Biden administration restores transgender health protections, reversing Trump-era policy which defined “sex” as “gender assigned at birth” and not what “one identifies with”

The Biden administration on Monday said the United States was restoring health protections for gay and transgender people.

The decision to protect gay and transgender people against discrimination in health care is a reversal of the Trump administration’s policy, which defined “sex” as “gender assigned at birth” and not as what “one identifies with.”

That definition excluded transgender people from receiving some health care benefits, especially when it comes to “sex change.” The Trump administration argued that the government should not pay for someone to “change their biological gender.”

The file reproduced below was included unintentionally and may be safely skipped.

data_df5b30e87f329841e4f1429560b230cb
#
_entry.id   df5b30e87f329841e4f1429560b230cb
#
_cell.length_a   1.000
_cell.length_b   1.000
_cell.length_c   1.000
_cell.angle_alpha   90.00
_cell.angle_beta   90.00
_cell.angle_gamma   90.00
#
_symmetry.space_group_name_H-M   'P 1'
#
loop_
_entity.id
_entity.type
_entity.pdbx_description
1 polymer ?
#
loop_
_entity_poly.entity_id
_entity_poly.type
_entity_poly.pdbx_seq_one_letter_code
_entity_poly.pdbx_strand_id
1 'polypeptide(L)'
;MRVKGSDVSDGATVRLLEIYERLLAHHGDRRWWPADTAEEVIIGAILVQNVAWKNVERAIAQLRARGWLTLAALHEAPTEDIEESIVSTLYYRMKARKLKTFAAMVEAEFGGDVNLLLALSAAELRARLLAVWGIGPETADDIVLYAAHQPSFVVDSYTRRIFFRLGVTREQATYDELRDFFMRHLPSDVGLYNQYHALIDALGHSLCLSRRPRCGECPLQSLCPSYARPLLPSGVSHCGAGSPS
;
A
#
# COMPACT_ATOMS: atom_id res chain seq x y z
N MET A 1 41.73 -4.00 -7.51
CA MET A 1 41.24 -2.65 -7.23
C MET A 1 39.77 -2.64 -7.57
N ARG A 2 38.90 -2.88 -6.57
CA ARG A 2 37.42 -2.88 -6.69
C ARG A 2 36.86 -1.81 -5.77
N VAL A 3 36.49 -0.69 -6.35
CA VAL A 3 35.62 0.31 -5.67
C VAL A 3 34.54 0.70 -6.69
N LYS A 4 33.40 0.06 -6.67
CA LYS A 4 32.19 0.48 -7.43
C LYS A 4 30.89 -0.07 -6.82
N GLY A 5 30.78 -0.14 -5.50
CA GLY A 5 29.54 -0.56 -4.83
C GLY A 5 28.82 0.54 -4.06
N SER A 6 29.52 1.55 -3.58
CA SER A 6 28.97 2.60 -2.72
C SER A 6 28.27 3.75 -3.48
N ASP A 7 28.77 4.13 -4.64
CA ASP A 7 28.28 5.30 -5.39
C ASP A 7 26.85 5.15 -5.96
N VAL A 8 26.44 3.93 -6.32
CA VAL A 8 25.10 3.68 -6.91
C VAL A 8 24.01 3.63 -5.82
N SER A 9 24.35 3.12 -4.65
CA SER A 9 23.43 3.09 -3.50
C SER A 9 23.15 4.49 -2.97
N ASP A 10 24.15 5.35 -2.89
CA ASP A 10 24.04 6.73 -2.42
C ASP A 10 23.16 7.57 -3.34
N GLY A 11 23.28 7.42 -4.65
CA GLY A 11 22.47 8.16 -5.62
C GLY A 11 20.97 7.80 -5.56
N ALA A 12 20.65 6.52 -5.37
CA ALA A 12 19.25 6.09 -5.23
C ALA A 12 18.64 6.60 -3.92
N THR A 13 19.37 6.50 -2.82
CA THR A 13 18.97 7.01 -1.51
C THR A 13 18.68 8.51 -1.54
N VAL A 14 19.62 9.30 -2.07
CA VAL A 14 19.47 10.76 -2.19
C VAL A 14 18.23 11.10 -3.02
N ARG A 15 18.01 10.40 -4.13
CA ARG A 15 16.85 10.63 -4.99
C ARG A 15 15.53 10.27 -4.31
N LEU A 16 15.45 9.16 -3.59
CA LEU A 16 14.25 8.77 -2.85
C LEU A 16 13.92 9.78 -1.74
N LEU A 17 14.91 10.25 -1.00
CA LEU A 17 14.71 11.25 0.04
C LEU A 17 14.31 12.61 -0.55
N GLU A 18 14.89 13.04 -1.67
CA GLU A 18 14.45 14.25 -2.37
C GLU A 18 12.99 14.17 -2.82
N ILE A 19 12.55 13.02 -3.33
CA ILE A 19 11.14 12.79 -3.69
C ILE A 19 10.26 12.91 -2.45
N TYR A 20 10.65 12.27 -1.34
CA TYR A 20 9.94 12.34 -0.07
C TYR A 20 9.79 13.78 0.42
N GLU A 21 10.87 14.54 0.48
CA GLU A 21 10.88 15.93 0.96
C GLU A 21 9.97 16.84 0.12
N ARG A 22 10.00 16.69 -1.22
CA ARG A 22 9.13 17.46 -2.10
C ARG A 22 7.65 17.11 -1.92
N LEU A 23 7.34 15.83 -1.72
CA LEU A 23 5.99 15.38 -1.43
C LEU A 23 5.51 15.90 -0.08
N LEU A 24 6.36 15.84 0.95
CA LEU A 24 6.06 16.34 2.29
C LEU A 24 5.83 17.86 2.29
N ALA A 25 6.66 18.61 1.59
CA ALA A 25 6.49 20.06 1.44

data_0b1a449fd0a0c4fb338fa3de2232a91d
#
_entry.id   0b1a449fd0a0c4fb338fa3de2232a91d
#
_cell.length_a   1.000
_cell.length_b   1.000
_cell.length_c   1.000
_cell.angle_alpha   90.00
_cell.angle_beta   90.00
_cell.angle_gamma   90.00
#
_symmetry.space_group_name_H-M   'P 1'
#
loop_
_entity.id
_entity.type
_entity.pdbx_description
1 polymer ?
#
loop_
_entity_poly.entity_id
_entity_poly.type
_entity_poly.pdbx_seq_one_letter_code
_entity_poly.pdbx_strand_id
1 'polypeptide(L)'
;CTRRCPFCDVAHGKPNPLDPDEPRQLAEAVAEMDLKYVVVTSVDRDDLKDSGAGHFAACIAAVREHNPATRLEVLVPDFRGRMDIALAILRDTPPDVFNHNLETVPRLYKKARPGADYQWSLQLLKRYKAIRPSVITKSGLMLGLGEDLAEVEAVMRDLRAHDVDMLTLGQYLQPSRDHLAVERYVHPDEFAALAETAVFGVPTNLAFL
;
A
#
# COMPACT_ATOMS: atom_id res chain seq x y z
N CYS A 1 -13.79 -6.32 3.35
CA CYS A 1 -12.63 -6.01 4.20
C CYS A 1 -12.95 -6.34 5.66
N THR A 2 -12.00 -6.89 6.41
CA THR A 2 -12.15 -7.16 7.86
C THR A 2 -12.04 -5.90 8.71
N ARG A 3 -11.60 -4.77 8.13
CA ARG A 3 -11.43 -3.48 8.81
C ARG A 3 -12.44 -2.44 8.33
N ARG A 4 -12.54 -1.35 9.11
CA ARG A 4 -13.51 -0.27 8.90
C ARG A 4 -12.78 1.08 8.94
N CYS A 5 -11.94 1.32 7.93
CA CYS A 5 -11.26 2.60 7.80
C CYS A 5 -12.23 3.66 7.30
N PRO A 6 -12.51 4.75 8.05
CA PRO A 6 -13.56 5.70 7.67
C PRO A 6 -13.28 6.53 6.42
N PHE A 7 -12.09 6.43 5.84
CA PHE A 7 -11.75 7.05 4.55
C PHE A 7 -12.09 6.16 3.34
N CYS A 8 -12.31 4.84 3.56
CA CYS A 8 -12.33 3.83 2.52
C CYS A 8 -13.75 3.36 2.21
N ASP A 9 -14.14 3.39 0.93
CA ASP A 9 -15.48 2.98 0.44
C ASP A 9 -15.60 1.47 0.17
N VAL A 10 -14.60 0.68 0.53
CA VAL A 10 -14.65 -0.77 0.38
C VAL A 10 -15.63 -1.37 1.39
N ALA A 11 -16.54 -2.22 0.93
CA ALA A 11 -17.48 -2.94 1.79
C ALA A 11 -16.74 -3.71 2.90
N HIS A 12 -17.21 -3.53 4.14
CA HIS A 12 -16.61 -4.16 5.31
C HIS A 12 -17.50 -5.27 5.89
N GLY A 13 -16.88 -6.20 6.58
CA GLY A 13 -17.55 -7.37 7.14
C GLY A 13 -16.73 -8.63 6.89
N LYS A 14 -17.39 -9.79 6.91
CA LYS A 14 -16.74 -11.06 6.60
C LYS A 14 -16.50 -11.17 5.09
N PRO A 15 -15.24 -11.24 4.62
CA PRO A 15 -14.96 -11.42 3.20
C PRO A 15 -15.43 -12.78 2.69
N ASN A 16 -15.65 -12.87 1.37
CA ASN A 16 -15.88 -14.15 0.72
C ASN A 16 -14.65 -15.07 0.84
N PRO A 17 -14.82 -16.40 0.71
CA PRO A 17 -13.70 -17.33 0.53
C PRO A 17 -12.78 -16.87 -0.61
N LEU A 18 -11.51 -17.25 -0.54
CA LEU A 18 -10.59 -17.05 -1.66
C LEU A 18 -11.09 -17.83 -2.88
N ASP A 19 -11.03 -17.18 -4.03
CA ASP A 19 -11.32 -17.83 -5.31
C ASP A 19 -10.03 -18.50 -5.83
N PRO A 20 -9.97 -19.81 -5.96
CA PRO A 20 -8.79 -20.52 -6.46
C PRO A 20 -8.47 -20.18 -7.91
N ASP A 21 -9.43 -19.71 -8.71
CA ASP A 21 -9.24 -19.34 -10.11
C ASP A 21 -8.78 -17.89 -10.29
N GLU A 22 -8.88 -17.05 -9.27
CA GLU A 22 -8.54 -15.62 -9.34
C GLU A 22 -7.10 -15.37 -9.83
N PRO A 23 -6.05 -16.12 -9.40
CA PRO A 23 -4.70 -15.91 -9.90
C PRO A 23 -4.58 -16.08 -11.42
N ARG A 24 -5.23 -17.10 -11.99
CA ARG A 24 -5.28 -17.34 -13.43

HHS Secretary Xavier Beccera said in a statement that “fear of discrimination can lead individuals to forgo care, which can have serious negative health consequences.”

“Everyone, including LGBTQ people – should be able to access health care, free from discrimination or interference, period,” he said, adding that the new policy will bring HHS into line with a landmark Supreme Court decision last year in a workplace discrimination case.

That decision asserted that federal laws against sex discrimination on the job also protect gay and transgender people.

Trump tried to circumvent the Supreme Court decision with new rules that limited protections for transgender people, leading to a federal judge blocking the new rules from taking effect.

Chief White House Correspondent for

Simon Ateba is Chief White House Correspondent for Today News Africa. Simon covers President Joe Biden, Vice President Kamala Harris, the U.S. government, the United Nations, the International Monetary Fund, the World Bank and other financial and international institutions in Washington D.C. and New York City.

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